That is true, but in a way it’s too simplistic to look at Birmingham in that way. There were a lot of things going on for me during the early nineties and the really important thing for me was a big group of friends, and we all lived in a certain area of Birmingham called Moseley – interestingly Karl didn’t live there. I didn’t know Karl, but that’s how I knew Mick Harris. We hung out and we were interested in a lot of the same music and films, but he was very much a mentor. He would buy me Miles Davis’ Bitches Brew and say “you need this”. And it would take me ten years and I would persist with it, because Mick gave it to me and it was important.
There were mod psychedelic bands, there was Godflesh, Scorn; there was us doing Techno. There was a cross pollination, that was really important; this healthy musical scene where everything was exciting and people were creating.
Do you think that you borrowed something from artists like Scorn and Godflesh when you started making your own music?
I think it was about the energy of excitement, creation and possibility at that time that was the most important to me rather than a stylistic thing. Everybody did their own thing and everyone let people do their own thing and I appreciated, but still focused on their own thing.
Was there a club-culture in the city that brought you into contact with like-minded people or was it more isolated?
There was a club culture, but it was not anything I wanted to go to. I went to a few raves, but you wouldn’t really hear Techno at them. Really, it was me and my friends who started a club called House of God where we would play Techno and I started DJ’ing. We started that in 1993 and now that’s been going for 25 years.
That’s a key thing with Birmingham; if you don’t have something you make it yourself. You don’t sit there and moan that there’s nowhere I can hear Techno, you just get off your arse and make that happen. That was the spirit of the early nineties, that energy of creation and energy of making thing happen. We had no idea what we were doing and we had no blueprint to follow, we just made it up as we went along.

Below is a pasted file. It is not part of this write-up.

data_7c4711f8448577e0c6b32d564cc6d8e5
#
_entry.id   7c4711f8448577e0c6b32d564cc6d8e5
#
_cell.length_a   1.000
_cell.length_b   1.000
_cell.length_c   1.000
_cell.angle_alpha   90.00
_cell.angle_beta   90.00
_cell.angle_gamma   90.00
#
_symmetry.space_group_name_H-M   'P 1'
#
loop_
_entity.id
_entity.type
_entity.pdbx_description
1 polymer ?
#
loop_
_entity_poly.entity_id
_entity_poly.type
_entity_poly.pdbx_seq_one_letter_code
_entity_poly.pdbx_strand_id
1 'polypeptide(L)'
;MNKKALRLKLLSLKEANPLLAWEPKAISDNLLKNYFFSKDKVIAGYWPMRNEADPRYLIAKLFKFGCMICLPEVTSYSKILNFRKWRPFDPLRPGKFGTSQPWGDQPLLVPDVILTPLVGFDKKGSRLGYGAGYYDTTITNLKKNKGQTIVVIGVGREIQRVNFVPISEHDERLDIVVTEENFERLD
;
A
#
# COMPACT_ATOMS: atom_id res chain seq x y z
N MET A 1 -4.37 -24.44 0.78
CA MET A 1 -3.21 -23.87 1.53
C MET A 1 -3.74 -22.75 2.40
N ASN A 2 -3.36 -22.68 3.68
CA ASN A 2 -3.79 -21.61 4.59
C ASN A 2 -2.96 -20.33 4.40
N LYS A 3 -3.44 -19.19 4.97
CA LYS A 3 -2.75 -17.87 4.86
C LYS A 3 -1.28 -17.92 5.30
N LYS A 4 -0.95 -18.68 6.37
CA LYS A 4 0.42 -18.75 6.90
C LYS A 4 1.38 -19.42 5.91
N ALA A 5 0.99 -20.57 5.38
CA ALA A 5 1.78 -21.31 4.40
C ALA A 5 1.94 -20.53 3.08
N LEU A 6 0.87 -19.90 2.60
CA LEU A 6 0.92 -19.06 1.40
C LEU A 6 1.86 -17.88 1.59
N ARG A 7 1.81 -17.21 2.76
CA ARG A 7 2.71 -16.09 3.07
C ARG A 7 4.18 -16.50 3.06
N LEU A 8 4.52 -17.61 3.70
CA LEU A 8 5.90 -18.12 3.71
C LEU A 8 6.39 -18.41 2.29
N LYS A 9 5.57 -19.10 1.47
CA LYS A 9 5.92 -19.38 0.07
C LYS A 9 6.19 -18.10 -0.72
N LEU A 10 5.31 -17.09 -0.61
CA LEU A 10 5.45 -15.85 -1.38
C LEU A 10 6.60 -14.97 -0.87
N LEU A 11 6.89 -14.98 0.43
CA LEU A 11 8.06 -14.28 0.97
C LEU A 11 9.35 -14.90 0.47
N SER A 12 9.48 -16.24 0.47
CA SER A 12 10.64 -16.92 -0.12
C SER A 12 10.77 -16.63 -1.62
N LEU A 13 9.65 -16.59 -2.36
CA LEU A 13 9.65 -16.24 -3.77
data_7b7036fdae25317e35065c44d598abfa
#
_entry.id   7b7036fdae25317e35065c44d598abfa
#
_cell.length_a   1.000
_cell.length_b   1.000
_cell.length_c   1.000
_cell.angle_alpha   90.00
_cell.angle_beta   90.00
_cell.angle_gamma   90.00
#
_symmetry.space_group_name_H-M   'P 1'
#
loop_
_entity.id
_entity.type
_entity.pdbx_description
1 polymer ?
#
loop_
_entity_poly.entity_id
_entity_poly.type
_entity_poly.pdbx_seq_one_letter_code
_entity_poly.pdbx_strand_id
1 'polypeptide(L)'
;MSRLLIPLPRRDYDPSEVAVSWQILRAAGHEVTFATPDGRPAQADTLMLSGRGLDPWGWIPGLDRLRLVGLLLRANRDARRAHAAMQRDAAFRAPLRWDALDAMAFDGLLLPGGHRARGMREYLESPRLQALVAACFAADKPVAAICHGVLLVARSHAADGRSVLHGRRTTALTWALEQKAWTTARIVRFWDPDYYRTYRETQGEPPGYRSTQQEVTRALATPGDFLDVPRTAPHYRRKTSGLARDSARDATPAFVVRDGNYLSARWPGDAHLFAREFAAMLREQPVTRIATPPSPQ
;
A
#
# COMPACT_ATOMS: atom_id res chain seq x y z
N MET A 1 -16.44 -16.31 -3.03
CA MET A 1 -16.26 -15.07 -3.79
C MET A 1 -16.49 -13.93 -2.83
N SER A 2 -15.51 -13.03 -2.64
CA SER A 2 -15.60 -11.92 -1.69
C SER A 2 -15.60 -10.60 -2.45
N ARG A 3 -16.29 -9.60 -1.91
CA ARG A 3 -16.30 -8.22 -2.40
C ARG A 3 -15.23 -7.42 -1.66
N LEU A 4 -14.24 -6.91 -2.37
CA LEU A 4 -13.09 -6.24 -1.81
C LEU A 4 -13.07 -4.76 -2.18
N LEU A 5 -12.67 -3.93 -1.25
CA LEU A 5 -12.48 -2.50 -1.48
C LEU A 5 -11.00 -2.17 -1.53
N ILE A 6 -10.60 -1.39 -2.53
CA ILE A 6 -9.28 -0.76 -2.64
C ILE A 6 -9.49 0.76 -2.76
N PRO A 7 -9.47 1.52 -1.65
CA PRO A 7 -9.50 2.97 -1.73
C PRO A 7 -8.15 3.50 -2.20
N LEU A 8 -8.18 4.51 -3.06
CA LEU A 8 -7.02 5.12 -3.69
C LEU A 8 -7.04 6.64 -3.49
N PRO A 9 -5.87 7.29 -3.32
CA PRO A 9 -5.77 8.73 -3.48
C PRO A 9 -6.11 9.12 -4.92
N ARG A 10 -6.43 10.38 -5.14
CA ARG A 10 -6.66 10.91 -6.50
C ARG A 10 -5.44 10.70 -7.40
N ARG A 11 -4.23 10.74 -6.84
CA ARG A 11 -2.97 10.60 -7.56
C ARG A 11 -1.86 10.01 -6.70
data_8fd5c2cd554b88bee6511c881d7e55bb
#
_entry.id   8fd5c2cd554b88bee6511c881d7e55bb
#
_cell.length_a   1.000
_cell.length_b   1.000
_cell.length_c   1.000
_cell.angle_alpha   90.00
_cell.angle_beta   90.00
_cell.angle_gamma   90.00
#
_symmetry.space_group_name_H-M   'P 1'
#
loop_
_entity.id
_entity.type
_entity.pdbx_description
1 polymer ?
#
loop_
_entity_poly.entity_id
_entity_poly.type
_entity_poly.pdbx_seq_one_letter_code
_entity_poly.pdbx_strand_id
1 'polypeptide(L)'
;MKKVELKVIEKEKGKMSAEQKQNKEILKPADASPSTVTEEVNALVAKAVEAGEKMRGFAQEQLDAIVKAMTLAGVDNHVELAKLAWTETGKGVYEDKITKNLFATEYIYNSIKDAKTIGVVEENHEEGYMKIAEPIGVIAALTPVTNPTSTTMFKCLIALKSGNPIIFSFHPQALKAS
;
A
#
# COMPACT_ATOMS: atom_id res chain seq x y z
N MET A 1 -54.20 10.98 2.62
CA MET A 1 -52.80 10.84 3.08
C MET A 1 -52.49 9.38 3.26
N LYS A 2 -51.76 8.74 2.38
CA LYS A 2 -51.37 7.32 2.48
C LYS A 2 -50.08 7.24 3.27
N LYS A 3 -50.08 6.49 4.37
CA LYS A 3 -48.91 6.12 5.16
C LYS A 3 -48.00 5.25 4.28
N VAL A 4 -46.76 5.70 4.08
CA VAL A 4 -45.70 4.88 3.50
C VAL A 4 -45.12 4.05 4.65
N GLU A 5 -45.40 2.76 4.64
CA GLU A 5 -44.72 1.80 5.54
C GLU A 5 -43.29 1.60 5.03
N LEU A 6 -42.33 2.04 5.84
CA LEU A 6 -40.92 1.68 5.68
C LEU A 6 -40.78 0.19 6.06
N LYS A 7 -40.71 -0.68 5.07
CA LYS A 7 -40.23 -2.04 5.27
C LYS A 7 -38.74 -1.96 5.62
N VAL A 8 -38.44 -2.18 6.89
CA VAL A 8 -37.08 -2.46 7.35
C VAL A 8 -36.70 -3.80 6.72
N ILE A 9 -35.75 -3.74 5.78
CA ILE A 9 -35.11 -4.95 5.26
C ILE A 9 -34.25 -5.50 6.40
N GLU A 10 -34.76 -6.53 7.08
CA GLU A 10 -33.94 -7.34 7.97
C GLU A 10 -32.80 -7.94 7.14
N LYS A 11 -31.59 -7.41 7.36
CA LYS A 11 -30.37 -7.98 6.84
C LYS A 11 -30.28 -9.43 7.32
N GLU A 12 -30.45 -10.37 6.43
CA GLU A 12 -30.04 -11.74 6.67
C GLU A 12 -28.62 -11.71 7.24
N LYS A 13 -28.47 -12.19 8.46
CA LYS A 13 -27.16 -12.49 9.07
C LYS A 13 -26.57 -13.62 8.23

Regis mentioned previously that it was the Surgeon EP that propelled the Downwards label into the public consciousness and today it’s like a blueprint for the Techno genre and artists from Oscar Mulero to Kobosil. How much stock do you personally put in these early releases in what Techno has become today?
I guess I’m happy about them. I realise the way I view my timeline is not the same as you would view my timeline. That’s not the beginning for me, it’s the beginning of me releasing Techno music, but that’s not the beginning.
What was the beginning for you?
I made a lot of music before I ever DJ’d. It wasn’t Techno though it was closer to musique concréte with tape recorders and things. I read something about the BBC Radio Symphonic workshop, but it was like if you read something or have an idea and you have no idea of how they are doing it, because there’s no youtube, you’ve just go to guess what they are doing.
I liked a lot of The Beatles very psychedelic music, and dabbling in experimental music was very exciting to me, so I wanted to play with tape recorders and make these tape loops, and figure out how they made “Tomorrow never knows” or something like that.
Equally important was William Burroughs and Brion Gysin’s ideas about cut-ups. That’s what I was doing with tapes. The idea about collage with sound, that was a really important early influence to me and that still carries through my work. Whether it was text, film or sound, this re-contextualising was really exciting idea. When this idea hits you and suddenly the whole universe changes it’s that kind of thing.
I know you don’t put any stock in the sci-fi themes that played a role in Techno in the USA, but your music has this claustrophobic feel to it; something like the satellite towns in J G Ballard’s books. Do you think that kind of thing is present in your music especially considering your ideas about burroughs?
I grew up in a more rural environment and moved to Birmingham and looking back that was quite a shock to my system. I think, especially the early Techno I made, may have been a reaction to that. How abrasive it was. Maybe, it’s just an idea.
The thing with Burroughs is he put you in that universe. It’s the same thing with Coil, they have their own Coil universe, and when you listen to their music, you are there. When you talk about that suffocating thing, that’s me trying to create music that transports you into some mindspace and maybe I found it easiest by pressing hard.